Prediabetes is a stage where through proper lifestyle management through optimum physical activity, healthy diet, time-to-time examining glycemic parameters, weight, and stress management, one can prevent the risk of lifestyle-related disorders, especially diabetes (20). By timely knowing their risk status for diabetes, people with prediabetes can cease and delay the conversion from prediabetes to diabetes. The plethora of literature published in the past advocated the beneficial role of Yoga and meditation as a cost-effective and non-pharmacological way of glycemic control (18,2123).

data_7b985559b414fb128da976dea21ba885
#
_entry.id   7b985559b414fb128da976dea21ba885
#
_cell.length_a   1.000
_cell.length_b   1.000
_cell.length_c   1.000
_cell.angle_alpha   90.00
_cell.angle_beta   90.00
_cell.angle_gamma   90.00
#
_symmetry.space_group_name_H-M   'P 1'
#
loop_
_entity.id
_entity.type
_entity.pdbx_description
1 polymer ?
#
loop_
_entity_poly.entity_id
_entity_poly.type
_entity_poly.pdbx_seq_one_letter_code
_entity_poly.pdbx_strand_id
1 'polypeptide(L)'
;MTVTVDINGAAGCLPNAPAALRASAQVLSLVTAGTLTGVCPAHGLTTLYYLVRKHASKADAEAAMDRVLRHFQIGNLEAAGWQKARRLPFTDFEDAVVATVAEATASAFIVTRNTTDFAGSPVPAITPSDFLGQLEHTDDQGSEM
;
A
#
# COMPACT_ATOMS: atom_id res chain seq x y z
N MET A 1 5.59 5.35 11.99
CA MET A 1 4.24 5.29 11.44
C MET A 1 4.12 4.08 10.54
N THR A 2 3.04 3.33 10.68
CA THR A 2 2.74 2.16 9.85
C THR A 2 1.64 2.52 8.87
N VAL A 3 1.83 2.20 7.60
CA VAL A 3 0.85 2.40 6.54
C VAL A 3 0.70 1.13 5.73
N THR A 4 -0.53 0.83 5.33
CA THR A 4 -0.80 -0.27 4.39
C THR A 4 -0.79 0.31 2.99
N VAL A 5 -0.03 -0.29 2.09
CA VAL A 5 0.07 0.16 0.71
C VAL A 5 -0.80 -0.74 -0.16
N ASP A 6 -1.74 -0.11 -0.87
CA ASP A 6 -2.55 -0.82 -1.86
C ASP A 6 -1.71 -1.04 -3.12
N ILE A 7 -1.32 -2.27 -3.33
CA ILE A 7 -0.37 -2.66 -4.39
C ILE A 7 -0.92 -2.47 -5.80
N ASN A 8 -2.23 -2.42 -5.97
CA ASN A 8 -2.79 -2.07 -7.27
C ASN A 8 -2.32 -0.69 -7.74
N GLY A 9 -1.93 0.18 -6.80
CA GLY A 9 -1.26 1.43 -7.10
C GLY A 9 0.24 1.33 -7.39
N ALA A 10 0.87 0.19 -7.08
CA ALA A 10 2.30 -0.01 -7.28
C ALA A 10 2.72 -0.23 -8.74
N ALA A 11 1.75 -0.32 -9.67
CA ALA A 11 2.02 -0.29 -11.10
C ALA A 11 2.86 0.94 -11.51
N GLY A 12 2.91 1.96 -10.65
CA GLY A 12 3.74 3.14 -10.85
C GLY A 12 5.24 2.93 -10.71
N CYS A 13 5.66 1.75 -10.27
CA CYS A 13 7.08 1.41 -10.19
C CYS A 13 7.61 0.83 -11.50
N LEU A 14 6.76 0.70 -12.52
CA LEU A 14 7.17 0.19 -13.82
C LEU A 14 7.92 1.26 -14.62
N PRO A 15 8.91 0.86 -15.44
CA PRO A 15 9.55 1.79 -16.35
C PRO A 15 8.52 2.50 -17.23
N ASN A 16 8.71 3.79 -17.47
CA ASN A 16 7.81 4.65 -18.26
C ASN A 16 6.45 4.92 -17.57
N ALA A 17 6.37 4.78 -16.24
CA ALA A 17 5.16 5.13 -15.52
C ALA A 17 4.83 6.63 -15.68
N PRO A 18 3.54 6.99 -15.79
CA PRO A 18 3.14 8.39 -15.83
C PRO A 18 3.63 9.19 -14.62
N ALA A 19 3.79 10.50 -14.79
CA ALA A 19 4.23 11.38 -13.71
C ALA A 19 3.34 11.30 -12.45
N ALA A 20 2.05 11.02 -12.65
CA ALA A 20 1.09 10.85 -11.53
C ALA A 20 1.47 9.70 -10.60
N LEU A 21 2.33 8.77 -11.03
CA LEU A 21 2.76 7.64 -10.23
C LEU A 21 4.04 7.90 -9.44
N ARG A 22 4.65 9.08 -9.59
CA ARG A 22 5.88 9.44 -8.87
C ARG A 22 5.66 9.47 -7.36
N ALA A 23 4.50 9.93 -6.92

In the present case study, the participant religiously and enthusiastically followed the DYP practice. The participant proficiently executed all the practices (e.g., asana, suryanamskar, pranayama, meditation, etc.) included in the training regimen. However, the limitation of the present case study is that no specific dietary changes were suggested to the participant. Although, the participant herself adopts some changes in her dietary pattern, which involves avoiding sweets, rice, fried, packed, and processed foods. A healthy diet pattern can also play a crucial role in managing glucose levels. However, the limitation of the present case study is that no specific dietary changes were suggested to the participant. Although, the participant herself adopts some changes in her dietary pattern, which involves avoiding sweets, rice, fried, packed, and processed foods. A healthy diet pattern can also play a crucial role in managing glucose levels. Additionally, the improvement in general health and reduction in anxiety and stress levels were also observed in the participant (data not shown).